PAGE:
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You might have been warned of their visit, but they do not need to
give you notice. The visit could be the result of someone giving
Children’s Aid information about your parenting which raises
concerns about the safety or well-being of your children. You may
never know what made them come knocking.
You must answer the door. You must let them in. This intrusion
can be alarming and upsetting. But what do you do next? How can you
act to best keep your family together?
Contact a family lawyer or a child protection
The stakes are high. Children’s Aid could take your children
away as a result of this visit.
If you have been given advance notice, contact a family lawyer
or a child protection lawyer as early as possible. If you did not
receive notice, contact a family lawyer or a child protection
lawyer as soon as practicable. The circumstances of each situation
are unique; tailored advice to your situation may be critical in
preventing the seizure of your children, or in expediting their
return if they are removed.
Speak to a lawyer before signing any kind of
“agreement” with Children’s Aid. It is possible that
the Society may request “authorizations” from you to
speak with other people as part of their
investigation—e.g. teachers, doctors, et
cetera—and your consent will simply speed up this process
(they will be able to eventually speak with them regardless of
whether you consent or not). Generally speaking, if you are
uncertain what you are being asked to sign, speak with a family
lawyer or a child protection lawyer first.
If any criminal charges such as assault or sexual assault are
alleged, do not discuss these matters with Children’s Aid until
you have spoken with a lawyer. Children’s Aid works with the
police and will report everything you say to them and they may be
used against you. That being said…
Be welcoming, friendly, and co-operative
Children’s Aid is not the police. Work together with them
and show that you share their concern for the safety and well-being
of your children. Be a “team player,” knowledgeable that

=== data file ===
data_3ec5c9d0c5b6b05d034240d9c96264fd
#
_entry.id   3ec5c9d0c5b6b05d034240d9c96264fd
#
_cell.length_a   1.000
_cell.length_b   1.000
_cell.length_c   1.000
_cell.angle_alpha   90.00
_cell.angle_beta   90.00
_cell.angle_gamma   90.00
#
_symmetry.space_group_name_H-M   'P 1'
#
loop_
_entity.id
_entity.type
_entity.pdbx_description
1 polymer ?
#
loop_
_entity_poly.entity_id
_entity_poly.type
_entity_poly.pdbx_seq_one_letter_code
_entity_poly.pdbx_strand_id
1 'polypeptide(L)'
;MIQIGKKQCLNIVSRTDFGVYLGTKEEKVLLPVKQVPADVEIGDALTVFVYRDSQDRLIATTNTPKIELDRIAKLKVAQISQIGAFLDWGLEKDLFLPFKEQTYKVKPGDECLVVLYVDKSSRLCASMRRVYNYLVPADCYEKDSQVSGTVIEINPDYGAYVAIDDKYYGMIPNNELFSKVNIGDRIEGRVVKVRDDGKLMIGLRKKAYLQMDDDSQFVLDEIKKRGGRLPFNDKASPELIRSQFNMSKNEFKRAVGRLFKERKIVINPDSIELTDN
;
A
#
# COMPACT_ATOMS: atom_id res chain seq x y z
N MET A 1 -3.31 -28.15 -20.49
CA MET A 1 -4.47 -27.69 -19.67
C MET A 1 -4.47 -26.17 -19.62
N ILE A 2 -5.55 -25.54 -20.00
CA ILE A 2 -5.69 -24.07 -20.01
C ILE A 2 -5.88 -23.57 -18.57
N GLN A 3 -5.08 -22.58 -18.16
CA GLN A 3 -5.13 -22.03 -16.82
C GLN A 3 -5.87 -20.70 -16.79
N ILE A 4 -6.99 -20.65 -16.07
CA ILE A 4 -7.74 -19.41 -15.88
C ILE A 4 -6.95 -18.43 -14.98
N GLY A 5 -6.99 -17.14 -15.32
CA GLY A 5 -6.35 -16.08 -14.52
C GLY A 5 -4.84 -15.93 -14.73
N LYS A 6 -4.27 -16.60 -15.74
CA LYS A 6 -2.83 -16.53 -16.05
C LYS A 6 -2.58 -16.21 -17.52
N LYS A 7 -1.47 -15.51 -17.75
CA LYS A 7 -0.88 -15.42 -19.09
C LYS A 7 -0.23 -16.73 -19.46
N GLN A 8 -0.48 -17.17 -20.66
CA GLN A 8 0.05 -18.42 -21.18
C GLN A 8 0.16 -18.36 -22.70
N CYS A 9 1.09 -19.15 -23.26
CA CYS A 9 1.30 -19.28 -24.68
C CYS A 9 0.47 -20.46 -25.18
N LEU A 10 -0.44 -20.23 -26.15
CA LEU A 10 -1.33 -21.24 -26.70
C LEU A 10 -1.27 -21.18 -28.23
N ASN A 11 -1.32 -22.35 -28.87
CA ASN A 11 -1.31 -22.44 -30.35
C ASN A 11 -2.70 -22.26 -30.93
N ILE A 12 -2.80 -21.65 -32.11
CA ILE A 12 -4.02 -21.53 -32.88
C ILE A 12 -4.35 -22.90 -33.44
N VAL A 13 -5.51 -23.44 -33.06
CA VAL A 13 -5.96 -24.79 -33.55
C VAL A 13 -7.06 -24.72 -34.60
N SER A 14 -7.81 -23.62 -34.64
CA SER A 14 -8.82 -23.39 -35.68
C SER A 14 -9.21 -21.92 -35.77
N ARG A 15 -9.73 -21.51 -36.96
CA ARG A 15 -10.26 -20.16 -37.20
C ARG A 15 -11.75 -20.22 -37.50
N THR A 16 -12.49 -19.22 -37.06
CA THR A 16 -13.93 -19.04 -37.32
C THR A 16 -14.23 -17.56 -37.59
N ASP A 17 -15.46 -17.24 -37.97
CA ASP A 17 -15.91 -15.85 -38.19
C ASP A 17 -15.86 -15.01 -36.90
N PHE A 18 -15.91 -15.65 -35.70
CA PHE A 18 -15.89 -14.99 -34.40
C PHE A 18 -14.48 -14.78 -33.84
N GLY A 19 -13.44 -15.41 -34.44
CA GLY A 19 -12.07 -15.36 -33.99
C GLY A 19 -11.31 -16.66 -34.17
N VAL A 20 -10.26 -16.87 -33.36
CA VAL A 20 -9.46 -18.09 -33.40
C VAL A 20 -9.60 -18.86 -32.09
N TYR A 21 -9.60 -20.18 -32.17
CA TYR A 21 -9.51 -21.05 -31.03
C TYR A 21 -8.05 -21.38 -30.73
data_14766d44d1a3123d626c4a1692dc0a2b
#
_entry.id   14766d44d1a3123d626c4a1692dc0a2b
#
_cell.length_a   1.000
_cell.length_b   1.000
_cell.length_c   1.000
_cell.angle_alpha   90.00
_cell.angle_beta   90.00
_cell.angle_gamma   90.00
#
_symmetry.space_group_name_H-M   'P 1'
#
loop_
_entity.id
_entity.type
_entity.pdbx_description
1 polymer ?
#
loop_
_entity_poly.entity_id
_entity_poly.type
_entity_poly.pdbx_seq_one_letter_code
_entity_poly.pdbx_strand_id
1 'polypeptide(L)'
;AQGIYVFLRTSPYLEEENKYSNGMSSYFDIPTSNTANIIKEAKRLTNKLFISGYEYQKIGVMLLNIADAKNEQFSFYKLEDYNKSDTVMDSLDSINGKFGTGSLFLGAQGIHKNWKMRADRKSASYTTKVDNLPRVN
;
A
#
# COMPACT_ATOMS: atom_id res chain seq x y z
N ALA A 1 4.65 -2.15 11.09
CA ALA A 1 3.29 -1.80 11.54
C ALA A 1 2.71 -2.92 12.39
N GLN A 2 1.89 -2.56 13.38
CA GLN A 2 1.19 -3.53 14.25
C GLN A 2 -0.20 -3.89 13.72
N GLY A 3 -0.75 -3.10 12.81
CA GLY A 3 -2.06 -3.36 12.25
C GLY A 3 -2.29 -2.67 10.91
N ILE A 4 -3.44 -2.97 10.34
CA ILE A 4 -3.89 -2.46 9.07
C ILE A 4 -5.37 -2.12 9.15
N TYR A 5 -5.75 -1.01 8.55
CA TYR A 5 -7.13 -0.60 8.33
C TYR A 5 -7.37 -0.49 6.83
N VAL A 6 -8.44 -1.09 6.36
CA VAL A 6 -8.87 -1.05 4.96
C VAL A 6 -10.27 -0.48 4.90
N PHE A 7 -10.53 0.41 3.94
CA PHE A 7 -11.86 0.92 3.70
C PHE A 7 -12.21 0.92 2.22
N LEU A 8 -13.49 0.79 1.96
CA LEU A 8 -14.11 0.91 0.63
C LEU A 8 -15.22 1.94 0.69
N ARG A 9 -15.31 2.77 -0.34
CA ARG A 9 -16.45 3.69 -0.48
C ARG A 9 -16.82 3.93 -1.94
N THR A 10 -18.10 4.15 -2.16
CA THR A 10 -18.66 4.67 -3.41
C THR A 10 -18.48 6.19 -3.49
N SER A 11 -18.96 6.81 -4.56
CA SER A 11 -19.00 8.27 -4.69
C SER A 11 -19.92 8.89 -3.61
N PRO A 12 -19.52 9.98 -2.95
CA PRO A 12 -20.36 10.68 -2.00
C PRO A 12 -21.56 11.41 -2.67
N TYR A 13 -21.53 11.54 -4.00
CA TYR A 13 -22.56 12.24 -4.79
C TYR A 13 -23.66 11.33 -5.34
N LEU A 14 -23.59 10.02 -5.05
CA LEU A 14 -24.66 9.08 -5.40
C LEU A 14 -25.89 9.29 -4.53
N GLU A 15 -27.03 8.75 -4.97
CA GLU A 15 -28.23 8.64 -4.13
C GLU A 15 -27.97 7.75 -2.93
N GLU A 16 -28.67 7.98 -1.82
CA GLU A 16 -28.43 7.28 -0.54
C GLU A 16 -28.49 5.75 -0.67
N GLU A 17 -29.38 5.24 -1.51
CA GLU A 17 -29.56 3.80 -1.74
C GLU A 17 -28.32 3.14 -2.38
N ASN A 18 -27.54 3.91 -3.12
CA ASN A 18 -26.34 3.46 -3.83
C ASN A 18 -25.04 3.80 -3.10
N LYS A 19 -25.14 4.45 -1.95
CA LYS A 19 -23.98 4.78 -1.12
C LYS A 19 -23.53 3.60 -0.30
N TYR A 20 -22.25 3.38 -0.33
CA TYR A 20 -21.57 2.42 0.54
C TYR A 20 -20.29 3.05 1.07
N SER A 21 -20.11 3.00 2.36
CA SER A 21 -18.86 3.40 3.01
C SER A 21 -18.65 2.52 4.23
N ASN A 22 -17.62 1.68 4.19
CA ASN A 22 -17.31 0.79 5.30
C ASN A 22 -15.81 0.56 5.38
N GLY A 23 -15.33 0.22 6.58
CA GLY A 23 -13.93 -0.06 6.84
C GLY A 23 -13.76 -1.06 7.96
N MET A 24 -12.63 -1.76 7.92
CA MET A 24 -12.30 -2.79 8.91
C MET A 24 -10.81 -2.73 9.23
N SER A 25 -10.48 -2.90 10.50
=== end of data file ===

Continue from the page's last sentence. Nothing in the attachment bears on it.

the goal is to ensure that all that happens is in the best interest
of the children. Do not refuse to meet with Children’s Aid or
otherwise behave in a manner that raises their suspicion that you
have something to hide.
If you had time to prepare for the visit, ensure your home makes
a good first impression. This means ensuring the home covers the
basics: safe for children with enough food but also demonstrates
that this is a happy and loving home. Children’s Aid will want
to inspect everywhere—e.g. see the children’s
rooms—so be welcoming and offer them a complete tour.
During the COVID-19 pandemic, there may be a heightened emphasis
on health and safety. Show Children’s Aid that you and your
family are taking appropriate measures to prevent the spread of the
virus. Do the children know to wash their hands before eating? Do
they practice social distancing from their friends or wear
appropriate face coverings when in public places?
Allow Children’s Aid to speak with your children
Children’s Aid has the right to interview your children
without your consent. Facilitate this and make it easy for them. As
a parent, do not create the impression that you are attempting to
interfere or hide something.
While children have the right to have a lawyer present while
speaking with Children’s Aid, this is the right of the
child—not the parent. It must be the child who arranges to
have a lawyer present if this is their desire.
Do not assume that Children’s Aid has completed its
investigation until you are notified that the file is closed. Ask
for disclosure if the investigation is ongoing.
After the home visit, you may be watched from a distance.
Knowing how to act and respond to an investigation from
Children’s Aid may improve the chances that your family remains
together. If you are uncertain, contact a family lawyer or a child
protection lawyer as soon as possible.
The content of this article is intended to provide a general
guide to the subject matter. Specialist advice should be sought
about your specific circumstances.
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